UHDTV – If our infrastructure must last well into the future, then we should consider the needs of UHDTV (ultra-high-definition TV), which could require multiple Gbps.
Slide 10: Speed: Download The Matrix (7.6 GB)
Real-time – Streaming music or video requires QoS (buffer helps accommodate short N/W outages).
Mobility – Download onto mobile device requires more bandwidth due to impatience. (Faster than Real-time)
Dial-up? – Out of the question. Pony Express is faster.
DSL or Cable? – $40/mo for 1 Mbps, but FedEx is faster. (Business Class service is a bit faster but much more expensive: 5-10Mbps for $100-200/mo).
Fiber-to-the-Premises – FTTP provides Fast Ethernet and Gigabit Ethernet speeds, and often at the same cost as DSL (about $60/mo).
Pricing Dilemma – Value of Digital Movie (7 GB total) vs. value of Sensor Alert (100 bytes total) vs. voice (64 Kbps)
Leading to a comparison of the Technology Options...
Slide 11: Speed: and Deep Fiber
Solution = Deep Fiber – As we extend fiber closer to the user’s device, the legacy wiring gets Shorter and therefore Faster. But as we extend closer, we run into more worries over Rights-of-Way.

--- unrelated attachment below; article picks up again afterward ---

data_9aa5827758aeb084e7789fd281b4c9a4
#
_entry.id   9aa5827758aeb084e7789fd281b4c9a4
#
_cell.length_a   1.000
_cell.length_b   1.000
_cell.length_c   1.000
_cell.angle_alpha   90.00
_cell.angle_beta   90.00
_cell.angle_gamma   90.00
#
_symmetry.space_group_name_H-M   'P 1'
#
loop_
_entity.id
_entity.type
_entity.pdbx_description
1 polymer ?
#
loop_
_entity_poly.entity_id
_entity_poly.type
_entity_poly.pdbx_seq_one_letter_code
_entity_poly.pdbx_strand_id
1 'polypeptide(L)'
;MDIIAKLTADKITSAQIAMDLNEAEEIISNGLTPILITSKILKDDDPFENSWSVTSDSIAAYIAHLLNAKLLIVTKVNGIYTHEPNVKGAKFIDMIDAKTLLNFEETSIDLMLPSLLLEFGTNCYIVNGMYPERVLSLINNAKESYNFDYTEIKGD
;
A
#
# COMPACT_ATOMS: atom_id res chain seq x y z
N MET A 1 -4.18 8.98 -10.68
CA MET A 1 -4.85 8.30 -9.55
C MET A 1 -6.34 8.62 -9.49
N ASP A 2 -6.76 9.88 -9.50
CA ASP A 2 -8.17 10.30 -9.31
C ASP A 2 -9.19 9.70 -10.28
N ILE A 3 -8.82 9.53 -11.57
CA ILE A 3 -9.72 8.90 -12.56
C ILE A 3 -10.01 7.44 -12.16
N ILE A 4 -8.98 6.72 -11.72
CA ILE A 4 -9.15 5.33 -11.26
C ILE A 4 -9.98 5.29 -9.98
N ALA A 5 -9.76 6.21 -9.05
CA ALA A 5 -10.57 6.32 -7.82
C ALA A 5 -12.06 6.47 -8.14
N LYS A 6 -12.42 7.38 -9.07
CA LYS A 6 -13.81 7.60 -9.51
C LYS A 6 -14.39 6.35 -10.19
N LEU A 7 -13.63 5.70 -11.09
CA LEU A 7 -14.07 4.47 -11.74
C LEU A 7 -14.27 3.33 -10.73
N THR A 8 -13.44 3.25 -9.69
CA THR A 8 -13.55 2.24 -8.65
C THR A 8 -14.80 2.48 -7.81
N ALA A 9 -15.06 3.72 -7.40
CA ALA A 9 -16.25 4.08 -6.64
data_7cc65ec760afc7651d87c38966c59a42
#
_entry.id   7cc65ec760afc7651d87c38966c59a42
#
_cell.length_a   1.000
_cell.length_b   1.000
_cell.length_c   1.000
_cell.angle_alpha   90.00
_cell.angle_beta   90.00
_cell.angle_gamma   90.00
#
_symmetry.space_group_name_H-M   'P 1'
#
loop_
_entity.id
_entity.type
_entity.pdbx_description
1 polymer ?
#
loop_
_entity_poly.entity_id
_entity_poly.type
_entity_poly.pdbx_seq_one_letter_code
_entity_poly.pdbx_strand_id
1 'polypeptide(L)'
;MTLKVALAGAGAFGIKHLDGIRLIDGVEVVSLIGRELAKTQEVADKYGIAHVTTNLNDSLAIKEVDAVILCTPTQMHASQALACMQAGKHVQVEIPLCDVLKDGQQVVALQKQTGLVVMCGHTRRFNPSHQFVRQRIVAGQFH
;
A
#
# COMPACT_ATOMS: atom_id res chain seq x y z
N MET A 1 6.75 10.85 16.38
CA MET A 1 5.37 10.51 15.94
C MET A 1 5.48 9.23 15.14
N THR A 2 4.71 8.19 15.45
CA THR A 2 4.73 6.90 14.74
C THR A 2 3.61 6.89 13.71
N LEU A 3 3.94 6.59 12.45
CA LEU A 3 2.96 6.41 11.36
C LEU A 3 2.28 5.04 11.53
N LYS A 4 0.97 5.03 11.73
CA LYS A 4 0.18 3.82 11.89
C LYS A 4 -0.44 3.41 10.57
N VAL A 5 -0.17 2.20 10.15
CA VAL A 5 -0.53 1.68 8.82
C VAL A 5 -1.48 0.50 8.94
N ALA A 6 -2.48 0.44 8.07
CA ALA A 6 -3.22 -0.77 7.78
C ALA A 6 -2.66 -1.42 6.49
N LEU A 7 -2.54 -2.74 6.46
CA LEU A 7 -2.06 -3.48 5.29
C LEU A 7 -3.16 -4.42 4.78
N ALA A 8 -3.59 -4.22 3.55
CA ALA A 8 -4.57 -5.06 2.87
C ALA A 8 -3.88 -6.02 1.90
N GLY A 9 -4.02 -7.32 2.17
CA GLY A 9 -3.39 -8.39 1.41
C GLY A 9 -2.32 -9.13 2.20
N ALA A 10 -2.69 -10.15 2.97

DSL – We can use existing telephone twisted pair wiring for the last mile or so. As we move fiber closer, we move from ADSL speeds to VDSL, with data rates approaching 24-52 Mbps in five years or so. That’s fast enough for one uncompressed HDTV stream or many compressed streams, but there is NO two-way 100 Mbps roadmap.
Cable – Advanced Hybrid-Fiber Coax systems use coax cabling for the last mile. When fiber extends to the curb instead of just to the neighborhood, then the speed of HFC networks increases, approaching the 100 Mbps target, so it seems that cable is an alternative to taking fiber all the way to the premises, and in fact that is what Time Warner plans to do. DOCSIS 2.0 = 800 Mbps (30Mbps * 53 channels).
Wireless – There’s a lot happening with Wireless Municipal Area Networks with technologies such as WiMAX, which reaches up to 30 miles and can support data rates of up to 280 Mbps per base station (but not both at the same time). Even newer point-to-point millimeter wave technologies can exceed 1 Gbps.